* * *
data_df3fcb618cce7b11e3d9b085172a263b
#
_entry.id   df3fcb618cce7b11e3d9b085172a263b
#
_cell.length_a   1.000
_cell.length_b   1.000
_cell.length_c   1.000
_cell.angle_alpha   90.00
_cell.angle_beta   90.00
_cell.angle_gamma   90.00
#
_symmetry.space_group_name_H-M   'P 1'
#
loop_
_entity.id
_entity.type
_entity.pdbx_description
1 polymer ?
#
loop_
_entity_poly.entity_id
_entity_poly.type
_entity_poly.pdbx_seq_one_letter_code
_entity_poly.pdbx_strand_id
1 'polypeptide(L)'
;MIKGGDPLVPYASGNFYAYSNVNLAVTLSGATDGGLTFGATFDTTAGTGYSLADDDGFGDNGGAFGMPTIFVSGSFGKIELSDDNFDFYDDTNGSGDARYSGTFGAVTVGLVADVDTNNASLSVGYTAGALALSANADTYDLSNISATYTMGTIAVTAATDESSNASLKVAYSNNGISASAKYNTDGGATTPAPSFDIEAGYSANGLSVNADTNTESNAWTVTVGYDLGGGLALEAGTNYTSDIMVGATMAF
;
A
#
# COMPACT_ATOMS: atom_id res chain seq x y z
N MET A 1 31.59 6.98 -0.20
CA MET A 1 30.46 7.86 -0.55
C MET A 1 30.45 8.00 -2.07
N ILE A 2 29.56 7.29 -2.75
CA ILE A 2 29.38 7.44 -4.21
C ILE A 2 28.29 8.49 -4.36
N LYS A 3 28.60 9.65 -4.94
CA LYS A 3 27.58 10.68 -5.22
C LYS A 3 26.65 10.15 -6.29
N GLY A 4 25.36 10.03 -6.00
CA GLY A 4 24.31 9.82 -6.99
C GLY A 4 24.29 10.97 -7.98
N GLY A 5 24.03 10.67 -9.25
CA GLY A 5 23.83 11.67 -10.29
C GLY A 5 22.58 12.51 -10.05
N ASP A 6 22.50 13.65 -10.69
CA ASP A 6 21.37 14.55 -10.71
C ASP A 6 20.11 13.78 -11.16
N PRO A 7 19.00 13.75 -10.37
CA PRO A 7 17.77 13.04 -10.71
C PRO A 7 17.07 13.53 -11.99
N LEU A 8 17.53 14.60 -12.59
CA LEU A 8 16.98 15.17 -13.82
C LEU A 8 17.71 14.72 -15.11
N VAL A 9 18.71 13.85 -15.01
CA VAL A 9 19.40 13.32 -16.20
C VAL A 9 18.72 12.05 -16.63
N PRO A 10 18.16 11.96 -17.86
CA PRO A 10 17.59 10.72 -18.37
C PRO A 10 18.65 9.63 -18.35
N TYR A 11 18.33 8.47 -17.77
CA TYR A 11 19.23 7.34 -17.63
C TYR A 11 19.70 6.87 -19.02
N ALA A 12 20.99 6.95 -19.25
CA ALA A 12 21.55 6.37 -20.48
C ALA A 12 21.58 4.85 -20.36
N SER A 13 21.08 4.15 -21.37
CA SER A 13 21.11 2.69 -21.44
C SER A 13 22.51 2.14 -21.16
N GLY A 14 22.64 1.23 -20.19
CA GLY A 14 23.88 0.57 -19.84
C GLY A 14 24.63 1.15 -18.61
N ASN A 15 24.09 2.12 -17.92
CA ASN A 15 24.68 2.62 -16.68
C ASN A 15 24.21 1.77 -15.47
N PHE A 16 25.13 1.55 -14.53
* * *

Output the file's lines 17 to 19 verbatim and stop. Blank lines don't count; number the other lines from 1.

_entity.pdbx_description
1 polymer ?
#